My gma was the same way for a long, long time. What finally got through to her was when we stopped telling her what to do & instead focused on telling her how medicine & counseling were helpful to us. Antidepressants can be helpful for other conditions besides depression. Sometimes telling an older person that even if they don't think they're depressed that a/d's can help with headaches, tiredness, memory/difficulty concentrating, or whatever it is that they're dealing with. With my gma, she was having trouble with sleeping a lot during the day and remembering things. We kept telling her how medicine helped us with those issues & then privately contacted her doctor to ask if he could talk to her about
the medication. She has been to a few geriatric specialists & the last couple have been great about
focusing in on the issues my gma admits to, rather than trying to convince her she's depressed. I know your dad's probably not old enough to go to a geriatric specialist, but maybe his heart specialist or generalist can get involved.
Now that she's been on the a/d's for a while, is feeling a bit better & is a little more receptive to what we say, we're working on sneakily convincing her to see a counselor. She's been doing better, but now is at the beginning stages of Alzheimer's. Her mother had that & she has always been terrified of getting it. She's starting to realize that something is wrong & the depression is worsening again.
It's really an uphill battle, isn't it? In spite of dealing with my gma, I can't really imagine how hard it must be to try to manage 2 relatives & worry about
them constantly. :( Let us know if we can do anything to help.
PS -- There aren't too many home counselors, but there are PT's that will come to your home. My gma's on Medicare & they actually cover for a lady to come out and do PT with my gma for 3 times a week. Unfortunately, I don't know how it all works but I know my mom set it up with some help from the hospital. I know your dad really needs help with the depression, but even if he starts meds & counseling right away it could be a while before it helps. Home-based PT would have a few benefits: gets him moving for his heart, gives him someone else to talk/interact with for an hour, raises endorphin levels which might actually improve his mood.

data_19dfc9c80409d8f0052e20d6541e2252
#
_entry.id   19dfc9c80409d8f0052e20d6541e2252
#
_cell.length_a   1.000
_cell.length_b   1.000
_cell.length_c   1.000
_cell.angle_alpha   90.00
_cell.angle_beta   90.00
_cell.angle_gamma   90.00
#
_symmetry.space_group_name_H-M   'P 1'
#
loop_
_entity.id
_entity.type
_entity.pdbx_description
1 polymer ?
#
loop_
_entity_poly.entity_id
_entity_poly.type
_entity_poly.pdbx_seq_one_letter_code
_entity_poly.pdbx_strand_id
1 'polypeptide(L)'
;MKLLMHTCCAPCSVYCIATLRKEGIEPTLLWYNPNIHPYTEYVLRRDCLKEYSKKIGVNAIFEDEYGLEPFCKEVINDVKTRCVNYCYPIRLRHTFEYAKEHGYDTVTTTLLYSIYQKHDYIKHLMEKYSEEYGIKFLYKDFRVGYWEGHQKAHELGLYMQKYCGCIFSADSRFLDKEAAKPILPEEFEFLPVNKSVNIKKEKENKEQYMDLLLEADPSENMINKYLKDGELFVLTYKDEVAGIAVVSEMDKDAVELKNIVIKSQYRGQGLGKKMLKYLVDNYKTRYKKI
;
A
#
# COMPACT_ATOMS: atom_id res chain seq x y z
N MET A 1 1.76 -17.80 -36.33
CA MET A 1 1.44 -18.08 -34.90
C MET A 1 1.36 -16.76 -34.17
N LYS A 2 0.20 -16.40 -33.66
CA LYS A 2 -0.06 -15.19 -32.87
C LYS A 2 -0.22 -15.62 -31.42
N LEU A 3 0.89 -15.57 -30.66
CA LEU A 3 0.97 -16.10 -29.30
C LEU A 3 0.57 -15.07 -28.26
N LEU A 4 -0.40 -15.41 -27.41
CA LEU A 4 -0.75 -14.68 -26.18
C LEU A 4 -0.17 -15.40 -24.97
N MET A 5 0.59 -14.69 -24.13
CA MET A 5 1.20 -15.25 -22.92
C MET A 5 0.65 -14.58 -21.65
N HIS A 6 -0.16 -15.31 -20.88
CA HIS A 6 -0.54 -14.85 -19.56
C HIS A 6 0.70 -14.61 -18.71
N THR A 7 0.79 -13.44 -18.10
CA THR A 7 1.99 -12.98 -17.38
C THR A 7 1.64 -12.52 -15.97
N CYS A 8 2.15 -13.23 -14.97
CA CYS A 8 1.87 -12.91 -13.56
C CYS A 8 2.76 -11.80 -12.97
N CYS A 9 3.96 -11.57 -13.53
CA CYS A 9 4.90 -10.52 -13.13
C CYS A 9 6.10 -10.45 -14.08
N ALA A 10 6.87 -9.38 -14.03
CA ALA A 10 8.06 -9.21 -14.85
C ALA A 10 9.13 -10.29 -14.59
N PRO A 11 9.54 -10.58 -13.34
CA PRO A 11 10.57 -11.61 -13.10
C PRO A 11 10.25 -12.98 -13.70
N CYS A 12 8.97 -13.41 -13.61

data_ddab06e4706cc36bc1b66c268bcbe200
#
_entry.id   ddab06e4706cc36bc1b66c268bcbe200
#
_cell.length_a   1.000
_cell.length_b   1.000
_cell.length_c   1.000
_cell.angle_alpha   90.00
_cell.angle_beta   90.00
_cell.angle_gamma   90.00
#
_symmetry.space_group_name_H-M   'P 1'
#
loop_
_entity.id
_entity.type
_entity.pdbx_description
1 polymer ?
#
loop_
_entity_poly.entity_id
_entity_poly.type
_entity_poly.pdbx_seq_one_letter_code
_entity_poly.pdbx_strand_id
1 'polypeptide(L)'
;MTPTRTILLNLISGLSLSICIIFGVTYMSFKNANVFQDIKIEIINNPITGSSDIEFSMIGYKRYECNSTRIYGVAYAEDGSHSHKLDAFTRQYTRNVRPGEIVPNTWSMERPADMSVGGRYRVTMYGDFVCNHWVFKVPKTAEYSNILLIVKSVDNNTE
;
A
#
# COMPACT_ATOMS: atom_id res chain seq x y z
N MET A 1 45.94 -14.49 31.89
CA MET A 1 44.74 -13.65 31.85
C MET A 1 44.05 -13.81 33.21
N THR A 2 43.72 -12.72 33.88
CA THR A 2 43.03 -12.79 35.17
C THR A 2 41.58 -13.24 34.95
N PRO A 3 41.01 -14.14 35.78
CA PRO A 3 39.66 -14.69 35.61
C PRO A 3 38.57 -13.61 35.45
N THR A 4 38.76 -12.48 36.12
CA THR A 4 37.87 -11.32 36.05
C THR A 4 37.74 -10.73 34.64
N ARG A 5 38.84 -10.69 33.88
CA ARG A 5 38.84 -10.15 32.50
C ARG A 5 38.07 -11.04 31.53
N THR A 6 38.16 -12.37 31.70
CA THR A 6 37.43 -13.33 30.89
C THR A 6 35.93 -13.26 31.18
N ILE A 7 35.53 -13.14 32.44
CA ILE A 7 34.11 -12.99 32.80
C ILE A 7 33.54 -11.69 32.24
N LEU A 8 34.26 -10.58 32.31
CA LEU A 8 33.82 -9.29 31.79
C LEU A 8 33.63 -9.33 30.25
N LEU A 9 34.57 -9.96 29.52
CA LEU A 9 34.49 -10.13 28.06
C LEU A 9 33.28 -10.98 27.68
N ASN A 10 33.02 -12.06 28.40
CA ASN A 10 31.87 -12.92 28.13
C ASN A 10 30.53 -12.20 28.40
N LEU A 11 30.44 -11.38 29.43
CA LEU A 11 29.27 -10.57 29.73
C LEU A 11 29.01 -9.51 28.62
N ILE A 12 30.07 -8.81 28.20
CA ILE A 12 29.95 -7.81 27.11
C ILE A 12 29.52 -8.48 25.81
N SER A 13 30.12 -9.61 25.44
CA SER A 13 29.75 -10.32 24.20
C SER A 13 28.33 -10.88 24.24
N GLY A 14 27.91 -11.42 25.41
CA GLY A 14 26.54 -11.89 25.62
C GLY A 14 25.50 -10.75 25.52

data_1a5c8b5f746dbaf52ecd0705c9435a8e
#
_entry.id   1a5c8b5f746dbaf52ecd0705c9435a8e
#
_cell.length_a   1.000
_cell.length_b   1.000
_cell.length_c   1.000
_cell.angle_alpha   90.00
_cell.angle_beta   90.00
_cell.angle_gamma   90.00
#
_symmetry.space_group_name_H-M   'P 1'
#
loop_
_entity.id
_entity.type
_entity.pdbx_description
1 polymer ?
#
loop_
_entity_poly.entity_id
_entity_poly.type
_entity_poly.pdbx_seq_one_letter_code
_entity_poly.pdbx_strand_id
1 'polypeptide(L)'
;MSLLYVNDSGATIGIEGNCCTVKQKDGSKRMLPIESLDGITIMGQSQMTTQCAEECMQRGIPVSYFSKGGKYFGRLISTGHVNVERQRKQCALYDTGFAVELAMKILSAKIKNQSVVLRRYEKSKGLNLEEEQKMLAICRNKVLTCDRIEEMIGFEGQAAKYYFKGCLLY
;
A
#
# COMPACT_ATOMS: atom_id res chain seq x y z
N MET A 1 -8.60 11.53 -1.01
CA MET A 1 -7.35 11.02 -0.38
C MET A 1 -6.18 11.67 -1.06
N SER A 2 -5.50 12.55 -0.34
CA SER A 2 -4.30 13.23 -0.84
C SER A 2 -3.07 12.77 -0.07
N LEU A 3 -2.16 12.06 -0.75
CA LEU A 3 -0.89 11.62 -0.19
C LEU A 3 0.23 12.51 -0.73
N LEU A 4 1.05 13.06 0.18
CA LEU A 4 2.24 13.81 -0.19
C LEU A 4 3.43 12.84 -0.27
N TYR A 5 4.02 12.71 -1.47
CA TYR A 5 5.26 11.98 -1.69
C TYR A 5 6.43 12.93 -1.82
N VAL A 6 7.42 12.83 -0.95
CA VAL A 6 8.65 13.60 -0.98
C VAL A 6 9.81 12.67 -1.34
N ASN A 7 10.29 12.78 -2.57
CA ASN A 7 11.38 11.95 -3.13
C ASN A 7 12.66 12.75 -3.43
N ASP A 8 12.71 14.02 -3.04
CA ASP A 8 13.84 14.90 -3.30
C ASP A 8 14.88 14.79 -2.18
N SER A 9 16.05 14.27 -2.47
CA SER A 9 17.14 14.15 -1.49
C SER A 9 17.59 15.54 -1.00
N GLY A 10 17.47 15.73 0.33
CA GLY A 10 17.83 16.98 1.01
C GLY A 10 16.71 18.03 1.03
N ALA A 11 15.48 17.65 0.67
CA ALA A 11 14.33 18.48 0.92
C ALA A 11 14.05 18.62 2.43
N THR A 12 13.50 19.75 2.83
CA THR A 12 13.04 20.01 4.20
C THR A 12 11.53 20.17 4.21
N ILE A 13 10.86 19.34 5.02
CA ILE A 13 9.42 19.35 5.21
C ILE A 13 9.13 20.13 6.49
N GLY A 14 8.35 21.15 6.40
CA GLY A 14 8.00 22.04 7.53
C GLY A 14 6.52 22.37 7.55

For gma, if she would qualify for public nursing care, in some states (well, IL, FL & a couple others I know of) the Department of Human Services will pay for a Personal Assistant to come to the home for a set number of hours per week. I used to work for a disabled lady doing that. Even when her father was there to help care for her, she still got 40 hours per week of paid care (she had to train the staff or get a friend/family member to do so). She had a couple PA's & we would help with everything from personal care activities like hair washing, to house cleaning, to taking care of bills, to running errands and setting up appointments & arranging for transportation. She advertised the position at church & through friends to find the workers & interviewed us and then we submitted a packet of information to the state for a background check and final approval. Twice a month we mailed a time card to the state and they paid me. There are also some organizations like United Way that will send volunteers to help out (they choose the people for that program) for people who are below a certain income level.
Post Edited (Frances_2008) : 9/28/2010 10:16:52 AM (GMT-6)